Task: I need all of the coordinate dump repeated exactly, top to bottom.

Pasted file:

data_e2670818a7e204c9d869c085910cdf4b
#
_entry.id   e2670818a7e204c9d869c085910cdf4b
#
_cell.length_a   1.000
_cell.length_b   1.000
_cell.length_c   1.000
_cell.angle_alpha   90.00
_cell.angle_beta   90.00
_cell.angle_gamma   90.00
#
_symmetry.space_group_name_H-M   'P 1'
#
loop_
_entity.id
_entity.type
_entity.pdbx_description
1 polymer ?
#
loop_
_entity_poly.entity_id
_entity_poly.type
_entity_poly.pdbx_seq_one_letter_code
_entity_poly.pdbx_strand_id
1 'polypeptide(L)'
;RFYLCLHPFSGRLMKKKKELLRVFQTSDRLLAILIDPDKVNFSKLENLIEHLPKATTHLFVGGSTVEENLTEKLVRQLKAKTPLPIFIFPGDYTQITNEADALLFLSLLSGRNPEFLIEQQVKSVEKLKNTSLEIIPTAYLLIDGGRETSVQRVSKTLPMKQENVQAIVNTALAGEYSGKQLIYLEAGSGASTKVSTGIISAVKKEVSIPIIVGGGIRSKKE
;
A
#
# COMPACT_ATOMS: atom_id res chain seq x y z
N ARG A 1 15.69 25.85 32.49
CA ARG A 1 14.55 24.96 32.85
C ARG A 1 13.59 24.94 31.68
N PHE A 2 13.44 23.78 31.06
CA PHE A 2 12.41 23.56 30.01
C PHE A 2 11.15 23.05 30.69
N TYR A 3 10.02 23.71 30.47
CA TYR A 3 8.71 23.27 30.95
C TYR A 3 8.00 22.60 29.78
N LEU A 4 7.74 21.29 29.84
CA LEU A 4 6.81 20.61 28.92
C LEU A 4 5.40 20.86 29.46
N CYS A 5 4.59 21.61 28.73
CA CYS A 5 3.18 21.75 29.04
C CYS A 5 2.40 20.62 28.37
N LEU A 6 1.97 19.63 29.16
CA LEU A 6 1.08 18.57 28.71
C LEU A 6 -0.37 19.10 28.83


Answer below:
data_e2670818a7e204c9d869c085910cdf4b
#
_entry.id   e2670818a7e204c9d869c085910cdf4b
#
_cell.length_a   1.000
_cell.length_b   1.000
_cell.length_c   1.000
_cell.angle_alpha   90.00
_cell.angle_beta   90.00
_cell.angle_gamma   90.00
#
_symmetry.space_group_name_H-M   'P 1'
#
loop_
_entity.id
_entity.type
_entity.pdbx_description
1 polymer ?
#
loop_
_entity_poly.entity_id
_entity_poly.type
_entity_poly.pdbx_seq_one_letter_code
_entity_poly.pdbx_strand_id
1 'polypeptide(L)'
;RFYLCLHPFSGRLMKKKKELLRVFQTSDRLLAILIDPDKVNFSKLENLIEHLPKATTHLFVGGSTVEENLTEKLVRQLKAKTPLPIFIFPGDYTQITNEADALLFLSLLSGRNPEFLIEQQVKSVEKLKNTSLEIIPTAYLLIDGGRETSVQRVSKTLPMKQENVQAIVNTALAGEYSGKQLIYLEAGSGASTKVSTGIISAVKKEVSIPIIVGGGIRSKKE
;
A
#
# COMPACT_ATOMS: atom_id res chain seq x y z
N ARG A 1 15.69 25.85 32.49
CA ARG A 1 14.55 24.96 32.85
C ARG A 1 13.59 24.94 31.68
N PHE A 2 13.44 23.78 31.06
CA PHE A 2 12.41 23.56 30.01
C PHE A 2 11.15 23.05 30.69
N TYR A 3 10.02 23.71 30.47
CA TYR A 3 8.71 23.27 30.95
C TYR A 3 8.00 22.60 29.78
N LEU A 4 7.74 21.29 29.84
CA LEU A 4 6.81 20.61 28.92
C LEU A 4 5.40 20.86 29.46
N CYS A 5 4.59 21.61 28.73
CA CYS A 5 3.18 21.75 29.04
C CYS A 5 2.40 20.62 28.37
N LEU A 6 1.97 19.63 29.16
CA LEU A 6 1.08 18.57 28.71
C LEU A 6 -0.37 19.10 28.83